Temperatures in the United States have reached deadly, record-breaking levels this week as some cities are reported as being colder than parts of the Antarctic.

At least nine deaths in the Midwest have been linked to the extreme weather, showing just how dangerous the "once-in-a-generation" polar vortex could be. While you keep an eye on weather updates, here are a few simple tips to stay safe and protect your health during this time. 

Choosing the right kind of clothing

When temperatures are sinking, wearing multiple layers can help preserve your core rather than wearing one thick coat. You should also make sure the layers are loose, as tight clothing can reduce circulation according to Sharon Brangman, M.D., of Upstate University Hospital, New York.

As for the material, Consumer Reports lists down wool or synthetics such as polyester, polyethylene, microfiber, and polypropylene as good options to consider. Of course, you should wear insulated shoes that are slip-proof if you might walk over icy, slippery surfaces. 

Dealing with possible frostbite

Frostbite is a condition when the skin and other tissues freeze due to low temperatures. It usually starts with a feeling numbness before the skin starts turning white or blue. If you think you may be developing frostbite, it is important to keep the area covered.

"Don’t rub your hands — if you have frost-nip or frostbite, rubbing actually causes tissue damage," Dr. Randall Wexler, a professor at Ohio State University, told ABC News. While frostnip can be treated at home, you may need to see a doctor for cases of superficial or deep frostbite.

Staying away from cigarettes, alcohol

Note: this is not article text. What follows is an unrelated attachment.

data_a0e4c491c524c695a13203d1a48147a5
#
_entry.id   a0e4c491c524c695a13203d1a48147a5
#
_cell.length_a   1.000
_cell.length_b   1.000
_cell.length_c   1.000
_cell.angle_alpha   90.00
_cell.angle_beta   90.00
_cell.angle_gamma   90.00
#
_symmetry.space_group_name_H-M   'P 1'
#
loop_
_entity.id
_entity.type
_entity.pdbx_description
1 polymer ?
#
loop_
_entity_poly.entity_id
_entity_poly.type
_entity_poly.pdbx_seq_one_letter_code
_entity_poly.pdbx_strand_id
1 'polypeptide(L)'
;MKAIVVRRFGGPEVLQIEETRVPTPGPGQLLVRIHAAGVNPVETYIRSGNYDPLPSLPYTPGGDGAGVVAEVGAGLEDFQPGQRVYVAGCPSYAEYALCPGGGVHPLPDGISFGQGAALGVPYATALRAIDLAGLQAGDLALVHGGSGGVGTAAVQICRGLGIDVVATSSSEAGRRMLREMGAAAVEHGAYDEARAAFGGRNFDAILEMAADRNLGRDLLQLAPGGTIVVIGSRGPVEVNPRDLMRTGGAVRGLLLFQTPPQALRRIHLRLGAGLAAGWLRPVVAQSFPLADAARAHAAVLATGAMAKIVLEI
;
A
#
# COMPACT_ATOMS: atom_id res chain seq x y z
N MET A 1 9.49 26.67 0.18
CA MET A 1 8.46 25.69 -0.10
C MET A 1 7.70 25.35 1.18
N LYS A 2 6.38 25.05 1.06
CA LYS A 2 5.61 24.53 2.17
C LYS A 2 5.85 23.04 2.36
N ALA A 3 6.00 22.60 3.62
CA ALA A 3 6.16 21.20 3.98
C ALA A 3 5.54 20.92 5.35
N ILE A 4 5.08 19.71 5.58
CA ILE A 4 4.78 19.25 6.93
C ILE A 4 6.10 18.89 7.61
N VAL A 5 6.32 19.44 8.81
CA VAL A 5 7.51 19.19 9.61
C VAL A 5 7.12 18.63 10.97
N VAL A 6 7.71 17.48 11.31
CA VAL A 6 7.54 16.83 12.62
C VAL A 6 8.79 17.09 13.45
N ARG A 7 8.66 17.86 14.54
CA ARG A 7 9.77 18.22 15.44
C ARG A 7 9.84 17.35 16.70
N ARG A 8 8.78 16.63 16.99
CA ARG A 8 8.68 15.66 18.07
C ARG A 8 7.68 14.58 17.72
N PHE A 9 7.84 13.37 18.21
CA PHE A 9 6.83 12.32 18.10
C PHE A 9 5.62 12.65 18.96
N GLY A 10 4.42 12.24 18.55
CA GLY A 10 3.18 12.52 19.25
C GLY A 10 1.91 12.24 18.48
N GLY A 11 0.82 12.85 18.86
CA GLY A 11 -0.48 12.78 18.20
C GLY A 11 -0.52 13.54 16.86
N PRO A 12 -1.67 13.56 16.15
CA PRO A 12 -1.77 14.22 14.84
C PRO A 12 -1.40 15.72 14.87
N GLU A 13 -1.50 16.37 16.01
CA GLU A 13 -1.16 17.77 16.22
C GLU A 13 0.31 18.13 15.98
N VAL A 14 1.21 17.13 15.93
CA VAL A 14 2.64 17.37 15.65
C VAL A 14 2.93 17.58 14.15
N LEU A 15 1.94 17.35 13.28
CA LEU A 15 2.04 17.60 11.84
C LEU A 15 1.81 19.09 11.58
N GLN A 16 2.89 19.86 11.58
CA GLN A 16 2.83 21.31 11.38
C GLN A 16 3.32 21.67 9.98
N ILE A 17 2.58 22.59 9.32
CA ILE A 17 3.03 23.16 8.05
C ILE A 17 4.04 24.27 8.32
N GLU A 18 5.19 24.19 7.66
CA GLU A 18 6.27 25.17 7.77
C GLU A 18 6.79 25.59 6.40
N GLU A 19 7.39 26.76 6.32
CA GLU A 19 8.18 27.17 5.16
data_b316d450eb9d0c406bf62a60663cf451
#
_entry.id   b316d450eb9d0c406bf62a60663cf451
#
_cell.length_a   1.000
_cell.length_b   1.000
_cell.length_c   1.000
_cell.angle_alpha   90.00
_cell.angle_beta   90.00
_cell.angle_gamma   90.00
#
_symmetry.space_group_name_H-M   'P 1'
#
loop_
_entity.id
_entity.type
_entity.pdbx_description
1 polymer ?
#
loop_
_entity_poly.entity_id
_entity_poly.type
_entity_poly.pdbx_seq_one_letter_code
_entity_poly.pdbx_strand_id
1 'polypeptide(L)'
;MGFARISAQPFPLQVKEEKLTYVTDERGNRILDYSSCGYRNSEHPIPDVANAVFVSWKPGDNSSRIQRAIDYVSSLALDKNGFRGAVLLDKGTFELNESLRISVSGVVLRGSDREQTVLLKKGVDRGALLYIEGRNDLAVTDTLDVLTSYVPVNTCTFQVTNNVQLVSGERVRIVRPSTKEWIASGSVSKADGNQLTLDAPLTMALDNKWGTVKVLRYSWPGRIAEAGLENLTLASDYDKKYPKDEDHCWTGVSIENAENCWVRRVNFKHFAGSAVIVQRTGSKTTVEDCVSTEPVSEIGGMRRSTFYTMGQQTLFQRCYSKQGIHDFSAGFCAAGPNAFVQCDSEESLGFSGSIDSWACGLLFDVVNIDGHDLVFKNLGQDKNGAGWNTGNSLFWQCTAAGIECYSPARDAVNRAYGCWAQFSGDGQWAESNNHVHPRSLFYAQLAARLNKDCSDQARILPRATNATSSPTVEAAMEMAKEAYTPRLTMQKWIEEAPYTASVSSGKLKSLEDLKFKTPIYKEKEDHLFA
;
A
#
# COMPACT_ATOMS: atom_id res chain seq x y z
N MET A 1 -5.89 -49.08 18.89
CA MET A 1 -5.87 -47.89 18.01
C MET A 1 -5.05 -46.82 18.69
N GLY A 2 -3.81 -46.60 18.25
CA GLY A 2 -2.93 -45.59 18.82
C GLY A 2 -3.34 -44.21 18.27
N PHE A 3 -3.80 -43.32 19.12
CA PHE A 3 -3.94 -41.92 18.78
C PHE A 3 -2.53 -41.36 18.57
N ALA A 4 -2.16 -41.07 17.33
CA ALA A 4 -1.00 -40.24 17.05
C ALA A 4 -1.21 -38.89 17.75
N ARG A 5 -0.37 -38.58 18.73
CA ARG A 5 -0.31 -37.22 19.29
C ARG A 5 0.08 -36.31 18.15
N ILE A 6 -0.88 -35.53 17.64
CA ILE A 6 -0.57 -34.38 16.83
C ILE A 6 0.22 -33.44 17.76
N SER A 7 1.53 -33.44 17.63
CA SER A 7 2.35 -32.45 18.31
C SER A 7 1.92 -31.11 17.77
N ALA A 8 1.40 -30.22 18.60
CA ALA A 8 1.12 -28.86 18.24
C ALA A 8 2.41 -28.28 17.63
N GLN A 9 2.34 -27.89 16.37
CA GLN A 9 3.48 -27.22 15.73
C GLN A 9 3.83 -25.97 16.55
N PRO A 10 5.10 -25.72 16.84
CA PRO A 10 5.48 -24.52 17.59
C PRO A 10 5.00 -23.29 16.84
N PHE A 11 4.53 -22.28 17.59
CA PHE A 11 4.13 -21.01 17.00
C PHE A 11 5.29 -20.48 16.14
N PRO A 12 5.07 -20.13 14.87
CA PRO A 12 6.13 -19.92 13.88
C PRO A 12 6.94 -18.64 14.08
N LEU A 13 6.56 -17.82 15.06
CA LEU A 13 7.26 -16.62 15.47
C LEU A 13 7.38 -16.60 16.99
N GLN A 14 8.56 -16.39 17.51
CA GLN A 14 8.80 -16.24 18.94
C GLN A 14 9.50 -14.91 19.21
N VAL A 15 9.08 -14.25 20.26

Smokers are said to be at higher risk of frostbite as their blood vessels do not expand fast enough to provide warmth to various body parts. Researchers from Yale University also suggest that nicotine may slow down the normal response of the body to cold.

Turning to alcohol for refuge from the cold is not a good idea either. Though you may feel warm after enjoying a drink, alcohol actually lowers your core temperature and affects healthy reflexes such as the ability to shiver.

Avoiding too much of physical activity

You may have read articles about the increase in heart attacks during the holiday season. While there are a number of factors, strenuous activities like shoveling snow can be a source of sudden stress, placing a lot of strain on the heart in colder temperatures. 

Because of how drying cold air can be, you may become dehydrated more easily when performing any physical activity. Drink enough fluids and definitely limit your time outdoors as much as possible. People with diabetes, respiratory issues, heart failure etc. should speak to their doctor about any extra precautions they can take.